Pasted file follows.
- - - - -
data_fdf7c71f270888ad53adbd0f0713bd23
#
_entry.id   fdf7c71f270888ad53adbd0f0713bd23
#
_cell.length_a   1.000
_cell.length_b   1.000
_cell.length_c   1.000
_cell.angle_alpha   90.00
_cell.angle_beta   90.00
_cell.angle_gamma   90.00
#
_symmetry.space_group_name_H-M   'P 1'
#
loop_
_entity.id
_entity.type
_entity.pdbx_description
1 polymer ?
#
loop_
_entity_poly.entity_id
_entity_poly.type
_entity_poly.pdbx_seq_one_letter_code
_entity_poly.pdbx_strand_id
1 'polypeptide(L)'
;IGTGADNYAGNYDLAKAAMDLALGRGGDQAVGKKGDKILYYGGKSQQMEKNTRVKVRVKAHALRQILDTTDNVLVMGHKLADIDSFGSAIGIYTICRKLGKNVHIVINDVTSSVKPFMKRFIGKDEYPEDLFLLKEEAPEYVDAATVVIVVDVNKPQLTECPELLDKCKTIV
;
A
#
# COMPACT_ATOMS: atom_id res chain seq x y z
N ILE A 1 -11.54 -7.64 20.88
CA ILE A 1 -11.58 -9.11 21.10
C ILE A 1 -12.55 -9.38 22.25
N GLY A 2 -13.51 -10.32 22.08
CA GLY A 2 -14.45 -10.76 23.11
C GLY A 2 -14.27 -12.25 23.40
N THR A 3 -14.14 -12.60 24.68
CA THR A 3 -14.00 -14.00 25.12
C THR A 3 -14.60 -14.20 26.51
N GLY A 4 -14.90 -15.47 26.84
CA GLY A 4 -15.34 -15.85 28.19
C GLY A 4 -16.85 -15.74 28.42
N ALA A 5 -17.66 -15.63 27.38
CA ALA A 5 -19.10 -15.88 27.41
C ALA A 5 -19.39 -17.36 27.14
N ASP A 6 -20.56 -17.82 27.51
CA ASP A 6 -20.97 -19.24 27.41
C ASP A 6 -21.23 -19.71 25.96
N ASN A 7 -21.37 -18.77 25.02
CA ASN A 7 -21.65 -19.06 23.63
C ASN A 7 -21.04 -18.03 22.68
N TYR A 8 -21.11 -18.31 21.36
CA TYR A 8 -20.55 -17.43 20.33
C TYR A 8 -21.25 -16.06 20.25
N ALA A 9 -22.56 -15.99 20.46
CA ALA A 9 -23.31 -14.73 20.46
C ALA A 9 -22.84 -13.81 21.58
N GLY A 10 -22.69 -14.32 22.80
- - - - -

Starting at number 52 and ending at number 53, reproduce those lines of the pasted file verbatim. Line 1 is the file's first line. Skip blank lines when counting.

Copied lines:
N TYR A 8 -21.11 -18.31 21.36
CA TYR A 8 -20.55 -17.43 20.33